We maintain several market timing models, each with differing time horizons. The "Ultimate Market Timing Model" is a long-term market timing model based on the research outlined in our post, Building the ultimate market timing model. This model tends to generate only a handful of signals each decade.
The Trend Asset Allocation Model is an asset allocation model that applies trend following principles based on the inputs of global stock and commodity price. This model has a shorter time horizon and tends to turn over about 4-6 times a year. In essence, it seeks to answer the question, "Is the trend in the global economy expansion (bullish) or contraction (bearish)?"
My inner trader uses a trading model, which is a blend of price momentum (is the Trend Model becoming more bullish, or bearish?) and overbought/oversold extremes (don't buy if the trend is overbought, and vice versa). Subscribers receive real-time alerts of model changes, and a hypothetical trading record of the email alerts are updated weekly here. The hypothetical trading record of the trading model of the real-time alerts that began in March 2016 is shown below.
The latest signals of each model are as follows:
- Ultimate market timing model: Buy equities*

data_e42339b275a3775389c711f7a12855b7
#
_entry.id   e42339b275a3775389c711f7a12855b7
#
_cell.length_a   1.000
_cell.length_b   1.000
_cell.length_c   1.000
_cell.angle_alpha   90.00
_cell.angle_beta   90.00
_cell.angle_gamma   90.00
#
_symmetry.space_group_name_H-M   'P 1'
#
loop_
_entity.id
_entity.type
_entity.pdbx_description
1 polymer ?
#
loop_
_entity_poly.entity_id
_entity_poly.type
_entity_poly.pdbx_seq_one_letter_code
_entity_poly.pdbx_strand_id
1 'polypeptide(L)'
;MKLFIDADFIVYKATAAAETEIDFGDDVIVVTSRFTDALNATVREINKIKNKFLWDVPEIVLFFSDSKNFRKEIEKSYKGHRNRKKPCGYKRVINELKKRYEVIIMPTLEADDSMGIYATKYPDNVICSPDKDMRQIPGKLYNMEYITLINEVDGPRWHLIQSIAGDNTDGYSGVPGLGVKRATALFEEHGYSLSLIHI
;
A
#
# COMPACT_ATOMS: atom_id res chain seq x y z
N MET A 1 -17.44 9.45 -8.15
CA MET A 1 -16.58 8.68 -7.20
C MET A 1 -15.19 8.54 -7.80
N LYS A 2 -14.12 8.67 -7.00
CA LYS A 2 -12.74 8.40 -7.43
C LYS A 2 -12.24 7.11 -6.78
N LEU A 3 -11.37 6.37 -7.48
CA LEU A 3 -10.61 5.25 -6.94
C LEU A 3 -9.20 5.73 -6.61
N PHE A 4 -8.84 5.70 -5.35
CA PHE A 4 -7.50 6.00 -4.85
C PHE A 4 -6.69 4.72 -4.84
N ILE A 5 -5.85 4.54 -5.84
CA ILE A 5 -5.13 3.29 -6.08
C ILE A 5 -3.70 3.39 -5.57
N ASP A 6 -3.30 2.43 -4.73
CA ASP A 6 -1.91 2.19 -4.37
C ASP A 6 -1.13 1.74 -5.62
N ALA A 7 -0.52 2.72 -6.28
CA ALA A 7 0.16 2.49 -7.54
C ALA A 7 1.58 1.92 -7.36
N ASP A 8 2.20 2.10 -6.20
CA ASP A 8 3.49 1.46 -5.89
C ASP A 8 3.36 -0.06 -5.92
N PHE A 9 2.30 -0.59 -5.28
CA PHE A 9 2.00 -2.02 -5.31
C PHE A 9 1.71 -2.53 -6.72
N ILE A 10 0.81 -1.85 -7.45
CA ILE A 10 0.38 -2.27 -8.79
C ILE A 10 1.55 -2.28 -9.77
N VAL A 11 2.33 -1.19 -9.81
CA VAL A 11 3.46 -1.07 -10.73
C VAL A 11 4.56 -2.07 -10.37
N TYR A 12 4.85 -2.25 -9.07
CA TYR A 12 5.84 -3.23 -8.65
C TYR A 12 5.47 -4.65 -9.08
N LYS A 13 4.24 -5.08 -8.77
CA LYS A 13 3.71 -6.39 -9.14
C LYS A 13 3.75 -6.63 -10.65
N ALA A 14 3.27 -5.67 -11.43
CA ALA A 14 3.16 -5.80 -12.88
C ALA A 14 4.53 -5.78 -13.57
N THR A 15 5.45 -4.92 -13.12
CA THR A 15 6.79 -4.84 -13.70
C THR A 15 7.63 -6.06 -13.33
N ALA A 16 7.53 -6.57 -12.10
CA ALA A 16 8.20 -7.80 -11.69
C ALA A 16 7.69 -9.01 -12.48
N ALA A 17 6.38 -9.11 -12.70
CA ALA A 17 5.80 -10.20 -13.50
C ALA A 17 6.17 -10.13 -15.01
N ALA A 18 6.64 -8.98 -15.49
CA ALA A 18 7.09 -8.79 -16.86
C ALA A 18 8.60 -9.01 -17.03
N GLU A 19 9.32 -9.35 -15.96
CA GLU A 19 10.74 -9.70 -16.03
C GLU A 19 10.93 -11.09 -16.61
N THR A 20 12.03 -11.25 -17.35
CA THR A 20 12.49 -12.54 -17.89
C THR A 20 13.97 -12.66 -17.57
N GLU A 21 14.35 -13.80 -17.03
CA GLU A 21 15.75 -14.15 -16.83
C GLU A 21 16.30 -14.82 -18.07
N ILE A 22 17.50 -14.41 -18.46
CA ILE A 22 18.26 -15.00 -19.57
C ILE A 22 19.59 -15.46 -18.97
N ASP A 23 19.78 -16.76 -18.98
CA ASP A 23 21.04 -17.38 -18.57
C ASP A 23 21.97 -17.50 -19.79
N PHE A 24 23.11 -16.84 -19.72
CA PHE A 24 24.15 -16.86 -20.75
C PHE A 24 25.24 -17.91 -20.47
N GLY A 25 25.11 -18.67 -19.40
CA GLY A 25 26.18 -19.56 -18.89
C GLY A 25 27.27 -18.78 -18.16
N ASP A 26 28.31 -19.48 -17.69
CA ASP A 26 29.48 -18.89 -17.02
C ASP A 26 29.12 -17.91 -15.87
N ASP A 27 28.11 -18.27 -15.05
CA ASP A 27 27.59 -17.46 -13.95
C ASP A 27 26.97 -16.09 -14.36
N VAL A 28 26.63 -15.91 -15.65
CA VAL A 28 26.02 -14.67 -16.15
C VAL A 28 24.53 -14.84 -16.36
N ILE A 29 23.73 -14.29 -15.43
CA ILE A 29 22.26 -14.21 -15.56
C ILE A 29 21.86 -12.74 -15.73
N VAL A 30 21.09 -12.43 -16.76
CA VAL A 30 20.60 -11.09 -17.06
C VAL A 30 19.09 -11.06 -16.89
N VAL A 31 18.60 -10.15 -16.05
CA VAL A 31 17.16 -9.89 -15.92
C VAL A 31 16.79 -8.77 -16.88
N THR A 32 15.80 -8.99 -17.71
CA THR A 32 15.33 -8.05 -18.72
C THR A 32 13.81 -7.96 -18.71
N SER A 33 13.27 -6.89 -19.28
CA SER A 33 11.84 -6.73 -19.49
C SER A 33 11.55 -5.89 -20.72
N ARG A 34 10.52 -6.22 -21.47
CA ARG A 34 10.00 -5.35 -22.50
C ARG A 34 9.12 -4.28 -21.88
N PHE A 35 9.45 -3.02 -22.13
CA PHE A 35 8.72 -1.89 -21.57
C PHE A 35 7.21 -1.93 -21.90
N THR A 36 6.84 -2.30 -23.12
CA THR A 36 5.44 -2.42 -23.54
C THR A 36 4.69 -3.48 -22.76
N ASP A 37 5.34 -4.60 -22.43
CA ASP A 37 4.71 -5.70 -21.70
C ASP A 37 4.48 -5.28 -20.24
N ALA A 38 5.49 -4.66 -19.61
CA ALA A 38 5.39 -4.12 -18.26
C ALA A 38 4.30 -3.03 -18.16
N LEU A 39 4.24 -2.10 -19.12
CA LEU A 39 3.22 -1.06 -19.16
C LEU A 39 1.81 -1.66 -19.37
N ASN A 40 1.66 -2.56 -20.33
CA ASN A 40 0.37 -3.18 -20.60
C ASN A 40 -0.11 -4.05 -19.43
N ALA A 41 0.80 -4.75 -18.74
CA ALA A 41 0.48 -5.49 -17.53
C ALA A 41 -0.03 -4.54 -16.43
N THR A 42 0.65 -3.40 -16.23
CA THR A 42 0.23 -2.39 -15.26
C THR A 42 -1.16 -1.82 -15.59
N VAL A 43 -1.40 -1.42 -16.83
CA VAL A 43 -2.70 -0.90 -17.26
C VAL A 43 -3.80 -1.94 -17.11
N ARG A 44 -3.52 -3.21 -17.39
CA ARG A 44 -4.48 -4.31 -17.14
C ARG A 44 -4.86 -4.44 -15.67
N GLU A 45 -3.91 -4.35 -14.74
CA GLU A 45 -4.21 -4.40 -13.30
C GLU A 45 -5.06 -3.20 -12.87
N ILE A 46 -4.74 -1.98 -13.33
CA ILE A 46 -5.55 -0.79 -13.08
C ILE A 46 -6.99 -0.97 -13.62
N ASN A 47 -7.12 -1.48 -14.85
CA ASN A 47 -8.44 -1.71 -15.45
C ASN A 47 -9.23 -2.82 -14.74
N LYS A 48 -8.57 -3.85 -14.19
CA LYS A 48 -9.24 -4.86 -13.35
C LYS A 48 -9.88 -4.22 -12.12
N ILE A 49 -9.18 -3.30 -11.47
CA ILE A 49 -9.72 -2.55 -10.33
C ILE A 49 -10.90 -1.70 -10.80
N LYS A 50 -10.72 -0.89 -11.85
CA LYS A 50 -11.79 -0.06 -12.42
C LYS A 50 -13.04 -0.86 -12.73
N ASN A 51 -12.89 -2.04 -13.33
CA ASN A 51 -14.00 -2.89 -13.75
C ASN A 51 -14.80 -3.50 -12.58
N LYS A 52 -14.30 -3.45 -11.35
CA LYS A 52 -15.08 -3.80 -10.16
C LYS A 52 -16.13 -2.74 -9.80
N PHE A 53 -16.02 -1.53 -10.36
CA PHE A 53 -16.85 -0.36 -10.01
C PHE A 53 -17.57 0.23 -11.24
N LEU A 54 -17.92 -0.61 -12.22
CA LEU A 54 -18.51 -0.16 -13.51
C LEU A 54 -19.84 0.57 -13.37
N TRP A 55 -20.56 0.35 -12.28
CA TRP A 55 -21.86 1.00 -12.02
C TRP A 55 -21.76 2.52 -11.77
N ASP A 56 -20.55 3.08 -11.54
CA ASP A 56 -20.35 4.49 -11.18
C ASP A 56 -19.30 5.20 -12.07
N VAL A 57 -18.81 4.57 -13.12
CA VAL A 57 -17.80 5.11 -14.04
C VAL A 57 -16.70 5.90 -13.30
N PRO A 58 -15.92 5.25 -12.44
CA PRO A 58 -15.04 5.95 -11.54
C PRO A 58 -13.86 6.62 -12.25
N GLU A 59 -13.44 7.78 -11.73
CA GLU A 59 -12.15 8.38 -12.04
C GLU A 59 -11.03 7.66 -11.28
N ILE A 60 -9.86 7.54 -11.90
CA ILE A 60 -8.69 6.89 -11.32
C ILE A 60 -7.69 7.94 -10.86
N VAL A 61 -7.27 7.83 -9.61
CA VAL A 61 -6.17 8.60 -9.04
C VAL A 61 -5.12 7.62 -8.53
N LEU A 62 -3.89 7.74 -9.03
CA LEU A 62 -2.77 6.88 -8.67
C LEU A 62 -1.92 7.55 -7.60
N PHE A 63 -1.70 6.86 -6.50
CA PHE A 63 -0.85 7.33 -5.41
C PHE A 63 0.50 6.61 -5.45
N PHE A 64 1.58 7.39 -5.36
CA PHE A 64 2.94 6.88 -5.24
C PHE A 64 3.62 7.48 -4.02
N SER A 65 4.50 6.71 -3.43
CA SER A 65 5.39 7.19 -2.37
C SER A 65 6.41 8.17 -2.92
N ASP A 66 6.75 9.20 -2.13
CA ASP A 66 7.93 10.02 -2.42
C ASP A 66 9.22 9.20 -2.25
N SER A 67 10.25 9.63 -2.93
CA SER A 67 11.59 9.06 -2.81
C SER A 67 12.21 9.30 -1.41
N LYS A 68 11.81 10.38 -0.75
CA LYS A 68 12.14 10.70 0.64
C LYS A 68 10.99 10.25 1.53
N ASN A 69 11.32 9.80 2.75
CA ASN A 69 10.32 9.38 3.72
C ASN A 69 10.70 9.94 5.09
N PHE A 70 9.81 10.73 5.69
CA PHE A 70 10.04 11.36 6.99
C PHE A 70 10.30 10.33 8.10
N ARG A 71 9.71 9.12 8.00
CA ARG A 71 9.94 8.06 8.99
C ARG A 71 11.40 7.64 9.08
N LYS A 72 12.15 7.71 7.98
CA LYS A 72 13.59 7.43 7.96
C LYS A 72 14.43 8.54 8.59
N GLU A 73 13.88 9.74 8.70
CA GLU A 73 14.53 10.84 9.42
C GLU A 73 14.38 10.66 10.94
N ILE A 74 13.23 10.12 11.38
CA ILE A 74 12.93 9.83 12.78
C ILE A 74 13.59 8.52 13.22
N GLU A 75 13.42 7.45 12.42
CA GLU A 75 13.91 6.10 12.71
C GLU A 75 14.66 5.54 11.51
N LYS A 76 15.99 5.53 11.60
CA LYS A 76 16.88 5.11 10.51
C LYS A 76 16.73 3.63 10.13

- Trend Model signal: Bullish*
- Trading model: Bearish*
Update schedule: I generally update model readings on my site on weekends and tweet mid-week observations at @humblestudent. Subscribers receive real-time alerts of trading model changes, and a hypothetical trading record of those email alerts is shown here.
Subscribers can access the latest signal in real-time here.
An exception to the rule?
The S&P 500 rallied to a fresh all-time high last week. While it is said that there is nothing more bullish than a market making new highs, this may be an exception to that rule, especially when there were more declines than advances on the day of a new high.
The S&P 500 kissed the top of a rising channel while exhibiting a negative 5-day RSI divergence. In addition, the VIX Index, which tends to be inversely correlated to stock prices, is testing a key support level at 20-21. More worrisome is the behavior of financial stocks. Large-cap banks reported last week and most beat expectations, but the entire sector is lagging the market.
The full post can be found here.